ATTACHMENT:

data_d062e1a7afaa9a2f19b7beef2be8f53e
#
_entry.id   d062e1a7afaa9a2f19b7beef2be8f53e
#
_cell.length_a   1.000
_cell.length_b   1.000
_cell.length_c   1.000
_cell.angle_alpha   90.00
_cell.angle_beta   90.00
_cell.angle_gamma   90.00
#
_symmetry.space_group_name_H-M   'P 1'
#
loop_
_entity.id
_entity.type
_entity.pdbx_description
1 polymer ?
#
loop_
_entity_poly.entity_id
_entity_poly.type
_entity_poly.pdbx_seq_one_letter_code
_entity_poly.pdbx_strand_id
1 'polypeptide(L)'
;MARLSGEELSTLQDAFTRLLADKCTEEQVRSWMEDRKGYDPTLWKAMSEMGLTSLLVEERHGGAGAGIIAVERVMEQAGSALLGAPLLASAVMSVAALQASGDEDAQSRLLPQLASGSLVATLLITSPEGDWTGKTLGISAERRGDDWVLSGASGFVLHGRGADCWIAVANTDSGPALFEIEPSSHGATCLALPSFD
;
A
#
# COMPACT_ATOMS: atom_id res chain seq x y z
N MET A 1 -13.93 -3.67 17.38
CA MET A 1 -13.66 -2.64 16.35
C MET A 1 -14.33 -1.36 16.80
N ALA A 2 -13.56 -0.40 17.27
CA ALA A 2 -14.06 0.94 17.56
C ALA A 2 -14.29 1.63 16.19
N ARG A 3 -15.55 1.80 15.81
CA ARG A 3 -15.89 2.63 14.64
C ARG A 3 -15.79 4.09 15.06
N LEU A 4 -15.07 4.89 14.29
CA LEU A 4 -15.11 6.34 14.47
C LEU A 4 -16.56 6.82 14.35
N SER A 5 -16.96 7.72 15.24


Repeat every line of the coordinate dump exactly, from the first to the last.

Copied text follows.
data_d062e1a7afaa9a2f19b7beef2be8f53e
#
_entry.id   d062e1a7afaa9a2f19b7beef2be8f53e
#
_cell.length_a   1.000
_cell.length_b   1.000
_cell.length_c   1.000
_cell.angle_alpha   90.00
_cell.angle_beta   90.00
_cell.angle_gamma   90.00
#
_symmetry.space_group_name_H-M   'P 1'
#
loop_
_entity.id
_entity.type
_entity.pdbx_description
1 polymer ?
#
loop_
_entity_poly.entity_id
_entity_poly.type
_entity_poly.pdbx_seq_one_letter_code
_entity_poly.pdbx_strand_id
1 'polypeptide(L)'
;MARLSGEELSTLQDAFTRLLADKCTEEQVRSWMEDRKGYDPTLWKAMSEMGLTSLLVEERHGGAGAGIIAVERVMEQAGSALLGAPLLASAVMSVAALQASGDEDAQSRLLPQLASGSLVATLLITSPEGDWTGKTLGISAERRGDDWVLSGASGFVLHGRGADCWIAVANTDSGPALFEIEPSSHGATCLALPSFD
;
A
#
# COMPACT_ATOMS: atom_id res chain seq x y z
N MET A 1 -13.93 -3.67 17.38
CA MET A 1 -13.66 -2.64 16.35
C MET A 1 -14.33 -1.36 16.80
N ALA A 2 -13.56 -0.40 17.27
CA ALA A 2 -14.06 0.94 17.56
C ALA A 2 -14.29 1.63 16.19
N ARG A 3 -15.55 1.80 15.81
CA ARG A 3 -15.89 2.63 14.64
C ARG A 3 -15.79 4.09 15.06
N LEU A 4 -15.07 4.89 14.29
CA LEU A 4 -15.11 6.34 14.47
C LEU A 4 -16.56 6.82 14.35
N SER A 5 -16.96 7.72 15.24